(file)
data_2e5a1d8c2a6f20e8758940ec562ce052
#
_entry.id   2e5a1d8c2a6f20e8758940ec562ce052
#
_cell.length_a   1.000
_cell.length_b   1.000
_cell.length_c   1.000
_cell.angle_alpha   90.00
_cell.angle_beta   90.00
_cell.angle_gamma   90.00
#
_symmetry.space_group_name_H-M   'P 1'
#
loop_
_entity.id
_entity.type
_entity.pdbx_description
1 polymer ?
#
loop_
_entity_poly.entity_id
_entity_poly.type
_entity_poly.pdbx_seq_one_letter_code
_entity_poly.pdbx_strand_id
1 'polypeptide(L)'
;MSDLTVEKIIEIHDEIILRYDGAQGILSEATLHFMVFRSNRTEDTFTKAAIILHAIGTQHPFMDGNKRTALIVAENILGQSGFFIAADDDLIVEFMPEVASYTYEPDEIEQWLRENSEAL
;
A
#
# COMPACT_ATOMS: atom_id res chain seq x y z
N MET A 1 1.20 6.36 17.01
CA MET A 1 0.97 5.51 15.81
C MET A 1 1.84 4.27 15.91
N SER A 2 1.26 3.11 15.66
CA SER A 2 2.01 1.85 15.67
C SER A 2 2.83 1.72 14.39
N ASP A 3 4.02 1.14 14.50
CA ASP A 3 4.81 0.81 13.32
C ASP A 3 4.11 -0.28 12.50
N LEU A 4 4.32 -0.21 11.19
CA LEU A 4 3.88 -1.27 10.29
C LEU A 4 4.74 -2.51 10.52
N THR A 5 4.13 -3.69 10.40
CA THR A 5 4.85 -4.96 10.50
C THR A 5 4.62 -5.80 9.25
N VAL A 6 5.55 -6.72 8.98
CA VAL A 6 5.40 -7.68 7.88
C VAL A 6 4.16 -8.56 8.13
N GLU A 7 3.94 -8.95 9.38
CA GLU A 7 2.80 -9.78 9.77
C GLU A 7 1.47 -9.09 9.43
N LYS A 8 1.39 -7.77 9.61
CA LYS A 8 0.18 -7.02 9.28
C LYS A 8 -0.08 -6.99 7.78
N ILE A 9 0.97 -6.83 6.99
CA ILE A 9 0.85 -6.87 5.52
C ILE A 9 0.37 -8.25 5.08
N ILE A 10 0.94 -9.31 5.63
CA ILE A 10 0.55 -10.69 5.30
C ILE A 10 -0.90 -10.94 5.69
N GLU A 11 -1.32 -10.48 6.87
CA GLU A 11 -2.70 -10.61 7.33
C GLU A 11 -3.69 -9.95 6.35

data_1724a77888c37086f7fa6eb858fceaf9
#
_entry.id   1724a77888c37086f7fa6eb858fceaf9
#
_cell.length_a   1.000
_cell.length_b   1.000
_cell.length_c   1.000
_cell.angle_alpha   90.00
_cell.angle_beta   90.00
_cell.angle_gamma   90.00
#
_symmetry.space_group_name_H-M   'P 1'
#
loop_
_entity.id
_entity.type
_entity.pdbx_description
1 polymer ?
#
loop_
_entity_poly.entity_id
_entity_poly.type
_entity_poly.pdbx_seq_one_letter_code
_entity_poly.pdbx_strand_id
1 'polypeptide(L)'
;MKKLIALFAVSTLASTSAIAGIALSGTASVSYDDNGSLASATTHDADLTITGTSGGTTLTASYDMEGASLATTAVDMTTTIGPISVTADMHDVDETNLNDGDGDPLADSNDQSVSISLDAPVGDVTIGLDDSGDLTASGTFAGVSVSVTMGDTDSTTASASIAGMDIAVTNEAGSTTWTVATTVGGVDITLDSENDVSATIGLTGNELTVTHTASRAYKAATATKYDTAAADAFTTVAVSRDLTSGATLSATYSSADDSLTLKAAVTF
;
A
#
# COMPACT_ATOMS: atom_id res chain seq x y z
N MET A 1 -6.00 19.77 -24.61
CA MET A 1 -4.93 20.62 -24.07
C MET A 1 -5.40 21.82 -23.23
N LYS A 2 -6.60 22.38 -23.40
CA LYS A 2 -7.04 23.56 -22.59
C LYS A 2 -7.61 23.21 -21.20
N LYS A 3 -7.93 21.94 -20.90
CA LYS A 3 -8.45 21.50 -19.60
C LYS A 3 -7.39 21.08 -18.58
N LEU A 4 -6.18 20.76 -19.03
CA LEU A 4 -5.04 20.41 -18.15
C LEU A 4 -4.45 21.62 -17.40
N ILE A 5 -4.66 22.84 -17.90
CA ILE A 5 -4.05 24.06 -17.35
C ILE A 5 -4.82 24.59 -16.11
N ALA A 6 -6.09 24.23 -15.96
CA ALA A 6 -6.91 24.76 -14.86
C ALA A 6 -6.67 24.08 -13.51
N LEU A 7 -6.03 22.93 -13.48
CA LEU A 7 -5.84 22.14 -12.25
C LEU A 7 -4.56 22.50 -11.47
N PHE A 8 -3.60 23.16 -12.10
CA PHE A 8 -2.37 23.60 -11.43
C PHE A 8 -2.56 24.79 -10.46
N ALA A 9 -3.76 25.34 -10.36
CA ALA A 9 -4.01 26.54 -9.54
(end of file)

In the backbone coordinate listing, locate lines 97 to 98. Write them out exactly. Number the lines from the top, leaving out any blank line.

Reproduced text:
N LYS A 2 -6.60 22.38 -23.40
CA LYS A 2 -7.04 23.56 -22.59